Extracts from the Jan 2010 Journal

The threat from the far right

A Sandwich resident remembers the Kitchener Camp

Art notes

Berlin’s other commemoration

The world’s media went into overdrive on 9 November 2009 with its coverage of the 20th anniversary of the fall of the Berlin Wall and the celebrations in Germany. The commemoration of another key German event on this day seemed all but forgotten.
Yet only six days previously Chancellor Angela Merkel had given a major speech before both Houses of Congress in Washington with the Wall as its principal theme. She had referred early in her speech to ‘the catastrophe that was the Second World War, to the murder of six million Jews in the Holocaust, to the hate, destruction and annihilation that Germany brought upon Europe and the world. November 9 is just a few days away. It was on November 9, 1989 that the Berlin Wall fell and it was also on November 9 in 1938 that an indelible mark was branded into Germany’s memory and Europe’s history. On that day the National Socialists destroyed synagogues, setting them on fire, and murdered countless people. It was the beginning of what led to the break with civilisation, the Shoah. I cannot stand before you today without remembering the victims of this day and of the Shoah.’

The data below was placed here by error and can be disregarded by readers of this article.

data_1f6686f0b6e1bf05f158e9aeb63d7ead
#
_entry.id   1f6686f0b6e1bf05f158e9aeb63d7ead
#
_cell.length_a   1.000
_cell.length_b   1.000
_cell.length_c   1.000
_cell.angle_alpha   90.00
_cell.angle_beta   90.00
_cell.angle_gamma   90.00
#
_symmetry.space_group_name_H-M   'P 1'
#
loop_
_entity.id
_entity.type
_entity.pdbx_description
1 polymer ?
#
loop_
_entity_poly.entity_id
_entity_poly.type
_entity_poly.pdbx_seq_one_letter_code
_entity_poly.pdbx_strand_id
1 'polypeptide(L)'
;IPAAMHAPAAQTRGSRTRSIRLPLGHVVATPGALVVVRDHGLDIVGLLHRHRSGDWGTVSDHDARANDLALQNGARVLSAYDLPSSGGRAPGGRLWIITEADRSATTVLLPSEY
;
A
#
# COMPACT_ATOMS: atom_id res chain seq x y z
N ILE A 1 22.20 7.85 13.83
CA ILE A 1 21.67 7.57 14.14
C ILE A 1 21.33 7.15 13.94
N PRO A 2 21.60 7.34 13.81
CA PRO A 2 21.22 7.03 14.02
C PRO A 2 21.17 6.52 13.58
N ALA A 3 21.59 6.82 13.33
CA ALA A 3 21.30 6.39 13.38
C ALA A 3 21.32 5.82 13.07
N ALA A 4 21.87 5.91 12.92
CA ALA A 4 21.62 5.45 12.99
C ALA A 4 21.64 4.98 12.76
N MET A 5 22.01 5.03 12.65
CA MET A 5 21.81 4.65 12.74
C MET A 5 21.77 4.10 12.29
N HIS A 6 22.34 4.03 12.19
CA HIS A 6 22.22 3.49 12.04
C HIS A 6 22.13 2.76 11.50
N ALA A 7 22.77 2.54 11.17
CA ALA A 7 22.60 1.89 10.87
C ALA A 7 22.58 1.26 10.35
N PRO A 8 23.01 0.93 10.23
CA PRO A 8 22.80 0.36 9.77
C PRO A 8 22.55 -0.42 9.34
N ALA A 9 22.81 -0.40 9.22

Later in her speech, Merkel stated: ‘A nuclear bomb in the hands of an Iranian president who denies the Holocaust, threatens Israel and denies Israel the right to exist is not acceptable.’ And, in an interview with Bildzeitung a few days later, she was asked ‘9 November is the anniversary not only of the fall of the Wall, but also of the burning of the synagogues in 1938 – how can you explain that Germans as a people were capable of both?’ She simply replied: ‘For burning synagogues and the Holocaust which followed I have no explanation. It was and remains incomprehensible.’ [more...]

Letter from Israel

Letters to the Editor

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